Teaching and Learning

Will I get a house if I’m homeless?

If you are homeless, the Council will first have to try and help you to secure accommodation. This does not mean they have to provide accommodation for you but they do have to help you to find somewhere to live (although if you are in priority need they will have to provide emergency accommodation whilst they are helping you to find a place to live). This could be private accommodation, council or housing association housing, a hostel, supported accommodation or even a place to stay with friends or family, as long as it is suitable for you and likely to be available for you for at least 6 months.

A young person does not have to have a priority need to get this help from the Council and it should be provided regardless of why you are homeless.

It is only if the Council is unable to help you to secure accommodation within 56 days that it may have to actually provide accommodation for you. The Council will only have a duty to secure accommodation for some people who are homeless, in priority need and not intentionally homeless. For more information on who the Council may have a duty to house see…

If the Council decides it has a duty to give you accommodation, you could be offered:

Bed and Breakfast

You have one room to yourself and probably have to share facilities with other residents. They may have rules about what time you should be in at night, whether you can have guests and using alcohol and drugs.


In some hostels you have to share a room, in others you get your own room. They have similar rules to Bed and Breakfasts and you can get kicked out for breaking them. Some hostels only accommodate young people and many will help you to find more permanent accommodation. Some offer more support and can be suitable if you don’t feel ready to cope with a place on your own. Hostels are run by a wide range of organisations including the YMCA, local Councils and the Salvation Army.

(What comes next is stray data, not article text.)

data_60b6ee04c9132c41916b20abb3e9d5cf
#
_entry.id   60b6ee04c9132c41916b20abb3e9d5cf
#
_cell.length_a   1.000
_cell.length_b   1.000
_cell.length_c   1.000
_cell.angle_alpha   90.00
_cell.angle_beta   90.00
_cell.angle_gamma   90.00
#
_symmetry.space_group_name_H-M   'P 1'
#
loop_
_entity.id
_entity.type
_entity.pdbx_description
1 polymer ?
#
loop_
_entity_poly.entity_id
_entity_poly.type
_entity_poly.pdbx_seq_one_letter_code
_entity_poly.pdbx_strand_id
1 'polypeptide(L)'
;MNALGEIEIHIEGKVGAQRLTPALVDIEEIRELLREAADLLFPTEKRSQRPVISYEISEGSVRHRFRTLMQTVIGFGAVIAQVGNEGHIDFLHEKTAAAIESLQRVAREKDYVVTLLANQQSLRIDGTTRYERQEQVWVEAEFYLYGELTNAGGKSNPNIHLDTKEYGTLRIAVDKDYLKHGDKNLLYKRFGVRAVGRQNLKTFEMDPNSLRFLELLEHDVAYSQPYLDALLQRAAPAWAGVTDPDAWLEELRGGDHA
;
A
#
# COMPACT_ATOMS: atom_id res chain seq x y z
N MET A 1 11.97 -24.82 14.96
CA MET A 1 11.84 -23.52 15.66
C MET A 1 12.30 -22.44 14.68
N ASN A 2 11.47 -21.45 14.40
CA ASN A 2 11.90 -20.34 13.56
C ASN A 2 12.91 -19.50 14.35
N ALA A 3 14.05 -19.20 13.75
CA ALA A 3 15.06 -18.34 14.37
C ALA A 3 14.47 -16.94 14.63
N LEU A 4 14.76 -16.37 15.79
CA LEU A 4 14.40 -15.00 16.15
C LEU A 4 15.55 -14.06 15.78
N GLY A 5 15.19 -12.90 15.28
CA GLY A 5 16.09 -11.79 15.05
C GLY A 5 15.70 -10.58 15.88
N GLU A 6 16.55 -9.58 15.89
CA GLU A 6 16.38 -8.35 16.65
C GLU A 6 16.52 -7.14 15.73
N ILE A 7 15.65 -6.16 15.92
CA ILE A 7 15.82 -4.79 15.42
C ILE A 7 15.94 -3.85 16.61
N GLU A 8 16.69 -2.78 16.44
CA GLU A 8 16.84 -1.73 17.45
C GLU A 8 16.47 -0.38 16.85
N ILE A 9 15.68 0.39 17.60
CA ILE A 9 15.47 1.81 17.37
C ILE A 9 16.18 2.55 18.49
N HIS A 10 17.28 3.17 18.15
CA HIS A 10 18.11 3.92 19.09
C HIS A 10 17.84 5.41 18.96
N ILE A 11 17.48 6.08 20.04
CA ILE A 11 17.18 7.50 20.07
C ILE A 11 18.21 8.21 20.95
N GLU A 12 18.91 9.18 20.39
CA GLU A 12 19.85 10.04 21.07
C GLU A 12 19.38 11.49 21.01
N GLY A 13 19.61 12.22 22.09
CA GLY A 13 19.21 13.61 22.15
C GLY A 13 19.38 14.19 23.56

Foyers provide somewhere to live and also help with training and finding work. Accommodation is usually a single or a shared bedroom and bathroom, with a shared kitchen and living area. The accommodation is usually of a high standard. You can normally stay one to two years.

Most foyers have a waiting list. Find out more about Foyers in Wales

Domestic abuse Refuges

If someone has left home because of violence or abuse or threats of violence a domestic abuse refuge can somewhere safe to stay. Most refuges are for women and children, but there are a few for men. They are usually ordinary houses shared by women and children. Male visitors are not usually allowed. The addresses of refuges are kept secret to protect residents. Women’s Aid and the Live Fear Free Helpline (0808 80 10 800) can provide more information about domestic abuse refuges.

Flat or House

It is unlikely the Council will offer you a flat or house straight away; you will more than likely spend time in other accommodation first.

Supported Housing

You may be given a room in supported accommodation if you have particular needs. Support workers will help you to gain the skills you need to live independently.

For more advice and support, click here to visit the relevant Shelter Cymru Advice online page.

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